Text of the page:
In our family, the magic of creating the nosh in culinary artistic style can be such a powerful language of love. My mother has certainly had an influence in this regard, helping me pass on the magic to my own daughters… to share what you have with those you love in simple abundance. It is a beautiful thing. “Bread and water can so easily be toast and tea.” ~Susan

My mother and I always had a very conflicted relationship. It was easy for me as a child and then as an unruly teenager to blame her and be angry with her. We disagreed about almost everything. I moved out of her home when I was 17 and we spent about 4 years completely estranged. We were never the best friend mother and daughter duo that some enjoy. However, as we both became older, I started to understand her in a different way. This was especially true when I had my own children. The understanding wasn’t immediate or complete, but gradually as I have parented my own children, I have understood some of the struggles of every mom, and in particular, some of hers. Sometimes a mother’s and child’s temperaments are a bit mismatched; sometimes we have not had great role models for parenting; sometimes a parent has a mental illness; sometimes a parent has an addiction issue; and sometimes generational trauma is passed down like eye-color. Every mother has had days where they feel that they have completely failed their child/ren or question their decisions or their ability. In those hardest of times, I felt that I could understand my own mother more and have more empathy than anger for her.

My mother was diagnosed with cancer in June of 2017 and died in November of 2019. I was lucky enough to be able to be there for her. I took her to chemotherapy and radiation, I was her pain-in-the-butt home nurse and pestered her to drink more water or take her medications, I cooked and cleaned for her, I made hard calls to ambulances, doctors and family members, and I worried about her when I wasn’t with her, our relationship was turned on it’s head and I was given the opportunity to mother her. I am forever grateful to have been with her those last few years and for my sons to have had a very special relationship with her. To have seen her that vulnerable and sick was more than distressing, but it helped us move into a new realm of our relationship. In that realm I knew her and myself more deeply. I saw her determined to live her life on her terms and how strong and stubborn she was… and how much like her I am.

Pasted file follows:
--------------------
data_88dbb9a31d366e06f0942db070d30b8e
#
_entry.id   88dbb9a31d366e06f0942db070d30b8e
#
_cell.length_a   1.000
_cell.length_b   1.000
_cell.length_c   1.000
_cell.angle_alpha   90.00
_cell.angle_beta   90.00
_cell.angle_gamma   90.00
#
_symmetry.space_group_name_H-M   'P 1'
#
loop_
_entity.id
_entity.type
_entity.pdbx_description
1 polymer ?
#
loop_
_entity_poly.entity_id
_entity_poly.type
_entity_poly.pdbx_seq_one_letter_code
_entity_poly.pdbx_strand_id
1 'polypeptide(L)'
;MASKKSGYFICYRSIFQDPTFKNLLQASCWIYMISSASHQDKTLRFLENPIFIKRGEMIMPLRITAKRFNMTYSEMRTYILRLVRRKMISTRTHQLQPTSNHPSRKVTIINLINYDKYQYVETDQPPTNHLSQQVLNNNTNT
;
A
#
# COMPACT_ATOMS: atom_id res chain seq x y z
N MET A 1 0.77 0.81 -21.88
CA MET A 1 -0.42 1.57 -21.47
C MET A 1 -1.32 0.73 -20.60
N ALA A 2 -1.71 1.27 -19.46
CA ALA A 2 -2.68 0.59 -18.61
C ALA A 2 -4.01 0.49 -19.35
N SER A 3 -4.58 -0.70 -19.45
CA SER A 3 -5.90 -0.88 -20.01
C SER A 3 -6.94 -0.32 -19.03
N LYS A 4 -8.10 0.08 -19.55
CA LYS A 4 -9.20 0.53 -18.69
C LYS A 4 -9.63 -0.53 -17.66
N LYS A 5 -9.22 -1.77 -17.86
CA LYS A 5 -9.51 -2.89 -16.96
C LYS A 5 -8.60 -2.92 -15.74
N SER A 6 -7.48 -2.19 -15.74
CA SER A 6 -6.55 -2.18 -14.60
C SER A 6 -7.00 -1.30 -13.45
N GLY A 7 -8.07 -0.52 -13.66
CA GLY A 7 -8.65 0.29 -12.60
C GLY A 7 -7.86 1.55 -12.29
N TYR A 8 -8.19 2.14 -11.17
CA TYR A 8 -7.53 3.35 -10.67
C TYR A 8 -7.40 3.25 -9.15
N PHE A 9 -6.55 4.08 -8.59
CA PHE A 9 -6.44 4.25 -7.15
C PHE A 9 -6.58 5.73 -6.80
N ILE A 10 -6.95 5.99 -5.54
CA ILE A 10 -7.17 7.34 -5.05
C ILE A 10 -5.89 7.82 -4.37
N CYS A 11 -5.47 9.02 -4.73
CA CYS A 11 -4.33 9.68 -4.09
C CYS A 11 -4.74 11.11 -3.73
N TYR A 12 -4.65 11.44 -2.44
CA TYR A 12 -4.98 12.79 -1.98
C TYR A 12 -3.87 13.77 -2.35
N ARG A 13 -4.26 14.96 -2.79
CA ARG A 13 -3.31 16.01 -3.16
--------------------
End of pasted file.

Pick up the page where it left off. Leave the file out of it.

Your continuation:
This will be my 9th Mother’s Day as a mother and my 2nd Mother’s Day motherless. I will love and honor my imperfect Mother as well as my imperfect mother self this Sunday. I wish you all a wonderful Mother’s Day full of love and compassion. ~Alisa

Every day I spend as a mother makes me realize how amazing my mom is. She did all this, and did it alone?! She is fiercely independent and amazingly resilient. Strong and brave, calm and quiet. She taught me self-reliance, and that saying less often says so much more. I think I tend to forget she is more than a wonderful mom; she is a wonderful person. I love you, Mama!! ~Tracy

Everything good that I know, I learned from my mother. My mother, Karen, a.k.a. Grammy, is a wise and gentle soul. She has taught me patience, compassion, understanding, and how to love and laugh. She has supported me unquestionably and with her whole heart. She is part of the reason for my love of birth; it was through her own empowering birth stories that I became mesmerized by my mother’s strength, the strength of women, and birth as a powerful and normal life event. 

When I was only 20 years old, she scooped me up and brought me back home after a failed marriage and a new baby, never shaming me or making me feel less than. She gave me the courage I needed to continue to pursue my midwifery dreams even as a single mama with a very young child. In all of my mistakes and not-so-great judgement calls, she has always been there to help me get back up and do better, be better. 

Many years ago, I was lucky enough to attend her retirement party from a local behavior health group where she had been a social worker for many years. Nearly every person in that room, from front-end staff to provider, stood up and talked about what an amazing clinician and person my mother was. Over and over and over. It was so moving. I was a wee midwife then and I remember thinking: “If I am loved and regarded even a fraction of this, I would be so thankful.” It was this honoring where I really had the opportunity to see and know my mother in a very different way. And I realized truly how honored I was to be her daughter. 

Mama, you have always been my biggest supporter and rooted for me even in the face of adversity and heartache. You have always shared your wisdom with me and have guided me when I needed it most. You are a loving grandmother to all of my sons and you are a fierce caregiver, giving your whole self to tend to others. You have given me your shoulder and wrapped your arms around me so many times with no judgement. You have been there with every triumph and every loss. I truly couldn’t have been gifted a better woman to call my mother. Happy Mother’s Day to my kind, brave, and fierce mother. ~Abigail

From our family to yours… Happy Mother’s Day! 

Your Dar a Luz Staff